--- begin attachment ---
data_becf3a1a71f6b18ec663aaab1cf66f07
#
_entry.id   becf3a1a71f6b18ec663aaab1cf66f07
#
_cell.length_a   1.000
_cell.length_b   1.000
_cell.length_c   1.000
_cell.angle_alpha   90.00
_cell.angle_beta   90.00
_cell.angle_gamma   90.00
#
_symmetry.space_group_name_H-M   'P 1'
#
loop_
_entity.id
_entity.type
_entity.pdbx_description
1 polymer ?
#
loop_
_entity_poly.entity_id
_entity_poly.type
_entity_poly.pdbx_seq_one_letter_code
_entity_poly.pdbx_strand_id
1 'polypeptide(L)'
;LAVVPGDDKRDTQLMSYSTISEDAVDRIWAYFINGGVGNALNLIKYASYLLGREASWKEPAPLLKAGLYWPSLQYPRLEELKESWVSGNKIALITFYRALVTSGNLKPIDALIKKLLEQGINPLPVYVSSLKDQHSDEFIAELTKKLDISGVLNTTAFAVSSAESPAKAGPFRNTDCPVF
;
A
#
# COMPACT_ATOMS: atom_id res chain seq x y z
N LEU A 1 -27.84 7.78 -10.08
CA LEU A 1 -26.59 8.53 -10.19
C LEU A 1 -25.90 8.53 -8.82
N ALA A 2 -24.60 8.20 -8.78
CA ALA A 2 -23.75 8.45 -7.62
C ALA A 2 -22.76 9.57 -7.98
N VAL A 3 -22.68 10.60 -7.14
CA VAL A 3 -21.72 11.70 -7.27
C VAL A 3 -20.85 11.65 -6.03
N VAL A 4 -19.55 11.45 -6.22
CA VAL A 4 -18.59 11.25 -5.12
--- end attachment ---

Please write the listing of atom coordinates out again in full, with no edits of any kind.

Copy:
data_becf3a1a71f6b18ec663aaab1cf66f07
#
_entry.id   becf3a1a71f6b18ec663aaab1cf66f07
#
_cell.length_a   1.000
_cell.length_b   1.000
_cell.length_c   1.000
_cell.angle_alpha   90.00
_cell.angle_beta   90.00
_cell.angle_gamma   90.00
#
_symmetry.space_group_name_H-M   'P 1'
#
loop_
_entity.id
_entity.type
_entity.pdbx_description
1 polymer ?
#
loop_
_entity_poly.entity_id
_entity_poly.type
_entity_poly.pdbx_seq_one_letter_code
_entity_poly.pdbx_strand_id
1 'polypeptide(L)'
;LAVVPGDDKRDTQLMSYSTISEDAVDRIWAYFINGGVGNALNLIKYASYLLGREASWKEPAPLLKAGLYWPSLQYPRLEELKESWVSGNKIALITFYRALVTSGNLKPIDALIKKLLEQGINPLPVYVSSLKDQHSDEFIAELTKKLDISGVLNTTAFAVSSAESPAKAGPFRNTDCPVF
;
A
#
# COMPACT_ATOMS: atom_id res chain seq x y z
N LEU A 1 -27.84 7.78 -10.08
CA LEU A 1 -26.59 8.53 -10.19
C LEU A 1 -25.90 8.53 -8.82
N ALA A 2 -24.60 8.20 -8.78
CA ALA A 2 -23.75 8.45 -7.62
C ALA A 2 -22.76 9.57 -7.98
N VAL A 3 -22.68 10.60 -7.14
CA VAL A 3 -21.72 11.70 -7.27
C VAL A 3 -20.85 11.65 -6.03
N VAL A 4 -19.55 11.45 -6.22
CA VAL A 4 -18.59 11.25 -5.12